Seward Coop - a beautiful place to visit and shop

Can We Grow Healthy Food in an Unhealthy Environment?

I attended a class at the Seward Coop this morning on “How to Shop the Coop.” The woman who taught the class repeated a claim I’ve heard before that organics have more nutritional value. And furthermore, that food today is less nutritious than in the past.

I wondered what the research was behind these claims so I thought I’d investigate. I found several articles about the research into nutrition past, present and future.

Continue reading

Highest CO2 Emissions in History Sets the Stage for More Biking

The transportation mini-challenge doesn’t start until August, but when I saw that CLIF BAR had created a nifty biking challenge, I thought this was as good a time as any to commit to more biking for both the health benefits and CO2 reduction.

I have to admit, I was spurred to action when I saw the International Energy Agency  report that 2010 had the highest CO2 emissions in history. “At current rates, the 2° temperature increase that most experts consider the threshold of unmanageable climate change, will be considered a floor for potential future temperatures, rather than the ceiling.” That’s grim news from Greenbiz.

So what’s the challenge? To use your bike for any trip you take within a 2 mile radius of  your home.

Why 2 miles?

Forty percent of all urban travel is within 2 miles of home and yet 90% of the time people get in a car to make that trip! That puts tons of carbon into the atmosphere, exacerbating the problem of climate change. CLIF BAR hopes their challenge will inspire people to avoid 100,000 car trips.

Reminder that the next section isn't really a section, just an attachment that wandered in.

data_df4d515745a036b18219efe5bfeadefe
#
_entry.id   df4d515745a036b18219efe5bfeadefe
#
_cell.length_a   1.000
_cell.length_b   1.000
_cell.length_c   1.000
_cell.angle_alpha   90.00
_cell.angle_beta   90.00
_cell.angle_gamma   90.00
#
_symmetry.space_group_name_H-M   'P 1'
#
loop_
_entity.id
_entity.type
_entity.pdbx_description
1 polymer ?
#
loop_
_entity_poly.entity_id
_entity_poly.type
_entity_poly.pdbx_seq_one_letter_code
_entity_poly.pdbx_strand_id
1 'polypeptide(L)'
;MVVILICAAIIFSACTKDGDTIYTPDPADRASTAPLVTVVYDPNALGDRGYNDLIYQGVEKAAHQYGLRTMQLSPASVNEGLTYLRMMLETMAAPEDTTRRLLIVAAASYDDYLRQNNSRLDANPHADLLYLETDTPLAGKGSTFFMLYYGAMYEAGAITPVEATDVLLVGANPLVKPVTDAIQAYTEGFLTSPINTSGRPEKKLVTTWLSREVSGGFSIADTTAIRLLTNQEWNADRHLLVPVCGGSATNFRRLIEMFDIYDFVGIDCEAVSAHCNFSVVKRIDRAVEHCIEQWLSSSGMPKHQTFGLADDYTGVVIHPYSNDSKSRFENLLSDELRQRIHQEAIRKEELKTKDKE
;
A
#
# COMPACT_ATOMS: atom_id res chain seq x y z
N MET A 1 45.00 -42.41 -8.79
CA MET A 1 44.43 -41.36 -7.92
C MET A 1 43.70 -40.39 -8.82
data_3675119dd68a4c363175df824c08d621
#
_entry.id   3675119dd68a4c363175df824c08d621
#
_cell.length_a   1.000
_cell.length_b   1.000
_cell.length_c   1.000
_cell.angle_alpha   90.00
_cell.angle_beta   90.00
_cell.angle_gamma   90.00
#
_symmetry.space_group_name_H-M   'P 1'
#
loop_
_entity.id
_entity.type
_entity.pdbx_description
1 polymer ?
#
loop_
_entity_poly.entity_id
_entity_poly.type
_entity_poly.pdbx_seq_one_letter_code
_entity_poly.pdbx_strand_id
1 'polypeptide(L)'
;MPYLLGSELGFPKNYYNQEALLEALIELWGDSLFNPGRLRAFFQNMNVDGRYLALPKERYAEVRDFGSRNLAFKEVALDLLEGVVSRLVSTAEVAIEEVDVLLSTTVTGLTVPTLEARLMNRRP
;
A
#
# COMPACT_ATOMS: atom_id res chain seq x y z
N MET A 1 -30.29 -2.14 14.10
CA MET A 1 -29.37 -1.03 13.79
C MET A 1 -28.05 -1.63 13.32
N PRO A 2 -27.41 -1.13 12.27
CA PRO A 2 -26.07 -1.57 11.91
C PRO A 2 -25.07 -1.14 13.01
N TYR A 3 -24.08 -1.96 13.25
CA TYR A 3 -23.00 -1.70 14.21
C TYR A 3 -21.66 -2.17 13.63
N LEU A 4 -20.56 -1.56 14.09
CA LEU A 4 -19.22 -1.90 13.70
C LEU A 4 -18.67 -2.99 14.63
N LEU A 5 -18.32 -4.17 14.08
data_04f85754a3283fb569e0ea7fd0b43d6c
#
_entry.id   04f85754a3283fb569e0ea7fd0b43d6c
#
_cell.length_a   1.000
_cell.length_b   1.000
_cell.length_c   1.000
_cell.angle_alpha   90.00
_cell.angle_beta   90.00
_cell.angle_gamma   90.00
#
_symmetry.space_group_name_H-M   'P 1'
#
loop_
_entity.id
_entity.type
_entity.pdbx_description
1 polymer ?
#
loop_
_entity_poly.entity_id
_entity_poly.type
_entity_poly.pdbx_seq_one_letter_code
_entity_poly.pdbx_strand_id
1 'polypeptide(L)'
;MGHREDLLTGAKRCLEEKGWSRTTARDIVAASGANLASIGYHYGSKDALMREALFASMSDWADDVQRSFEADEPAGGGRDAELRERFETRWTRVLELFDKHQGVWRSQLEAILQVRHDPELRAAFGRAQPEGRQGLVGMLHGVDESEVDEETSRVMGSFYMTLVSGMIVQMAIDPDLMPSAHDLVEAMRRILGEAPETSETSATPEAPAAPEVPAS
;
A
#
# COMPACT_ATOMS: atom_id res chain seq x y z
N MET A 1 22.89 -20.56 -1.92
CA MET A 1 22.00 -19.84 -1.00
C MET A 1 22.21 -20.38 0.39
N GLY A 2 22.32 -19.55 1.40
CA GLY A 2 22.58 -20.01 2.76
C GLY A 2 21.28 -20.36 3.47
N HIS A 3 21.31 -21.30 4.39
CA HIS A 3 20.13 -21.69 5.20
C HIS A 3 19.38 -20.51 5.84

Sign up to take the 2 Mile Challenge!

Last weekend I biked to book group, biked to an exercise class in Highland Park (almost but didn’t quite make it up the hill), and biked to the coop where I signed up for the ZAP program. (The ZAP program offers an incentive for members to visit the co-op on bicycle.)

That’s a great start for me. I’m looking forward to racking up more points for Team 350 this weekend. Maybe a bike ride to PRIDE.

Vatican Weighs in on Climate Change

I just finished reading a post by Republican, former climate-change-skeptic, Michael Stafford, “My Road to Damascus: Coming to Terms with Climate Change.” I have mixed feelings about his article – slightly hopeful, frustrated and angry. In fact, I’m not going to talk about it anymore. If you read it, feel free to leave a comment and tell me what you think. 

Instead I wanted to highlight the fact that on May 5, a working group of the Pontifical Academy of Sciences (the Vatican)  issued a report on the impacts of global climate change (particularly as it relates to the loss of glaciers and mountain snow and the people who are dependent upon those sources for water). The working group recommended three measures to reduce the threat of climate change:

1.“Reduce worldwide carbon dioxide emissions without delay, using all means possible to meet ambitious international global warming targets within a few decades:

  • Focus on a rapid transition to renewable energy sources
  • Avoid removal of carbon sinks by stopping deforestation, and reforestation of degraded lands
  • Develop and deploy technologies that draw down excess carbon dioxide in the atmosphere

2.“Reduce concentrations of warming air pollutants (dark soot, methane, lower atmosphere ozone, and hydrofluorocarbons) by as much as 50%.

3.“Prepare to adapt to the climatic changes, both chronic and abrupt, that society will be unable to mitigate.”

These are a pretty tall order. The best most of us can do is work to make our own small contribution and then work to elect politicians who can do more.

Frankly, I think the church made an even stronger statement in support of efforts to minimize climate change at last year’s World Day of Peace. The Pope’s statement was entitled, “If You Want to Cultivate Peace, Protect Creation.

Almost every large religious group has come out with its own statement on the care of creation. Do you know what your church has said on the topic? Maybe you’d like to take some time today to look it up online.